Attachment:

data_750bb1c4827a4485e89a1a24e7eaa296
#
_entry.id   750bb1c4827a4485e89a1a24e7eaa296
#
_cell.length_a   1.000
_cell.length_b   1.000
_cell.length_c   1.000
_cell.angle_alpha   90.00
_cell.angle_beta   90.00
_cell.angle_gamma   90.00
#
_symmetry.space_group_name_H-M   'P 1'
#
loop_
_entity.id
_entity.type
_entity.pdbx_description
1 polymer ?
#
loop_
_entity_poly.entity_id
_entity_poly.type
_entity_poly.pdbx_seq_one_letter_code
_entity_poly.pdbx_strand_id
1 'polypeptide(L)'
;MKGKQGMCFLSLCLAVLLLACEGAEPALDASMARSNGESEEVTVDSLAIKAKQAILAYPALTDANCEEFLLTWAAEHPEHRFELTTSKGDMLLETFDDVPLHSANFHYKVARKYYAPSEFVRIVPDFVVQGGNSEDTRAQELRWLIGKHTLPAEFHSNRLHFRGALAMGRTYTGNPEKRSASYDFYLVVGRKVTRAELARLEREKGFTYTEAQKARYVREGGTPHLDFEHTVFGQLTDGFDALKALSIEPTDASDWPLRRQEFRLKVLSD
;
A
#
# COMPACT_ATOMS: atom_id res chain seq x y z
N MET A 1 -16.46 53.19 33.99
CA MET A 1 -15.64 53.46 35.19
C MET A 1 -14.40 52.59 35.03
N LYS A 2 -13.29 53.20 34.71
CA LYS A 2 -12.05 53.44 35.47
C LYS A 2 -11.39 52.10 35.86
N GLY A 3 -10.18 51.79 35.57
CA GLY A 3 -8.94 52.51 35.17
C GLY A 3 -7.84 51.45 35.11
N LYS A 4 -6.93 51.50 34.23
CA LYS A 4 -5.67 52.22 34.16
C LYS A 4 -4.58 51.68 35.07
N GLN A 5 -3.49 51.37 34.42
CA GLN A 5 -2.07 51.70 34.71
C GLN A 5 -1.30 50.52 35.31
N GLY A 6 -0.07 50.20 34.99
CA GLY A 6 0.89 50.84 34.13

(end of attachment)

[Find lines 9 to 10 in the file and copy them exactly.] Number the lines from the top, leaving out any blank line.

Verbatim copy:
_cell.angle_beta   90.00
_cell.angle_gamma   90.00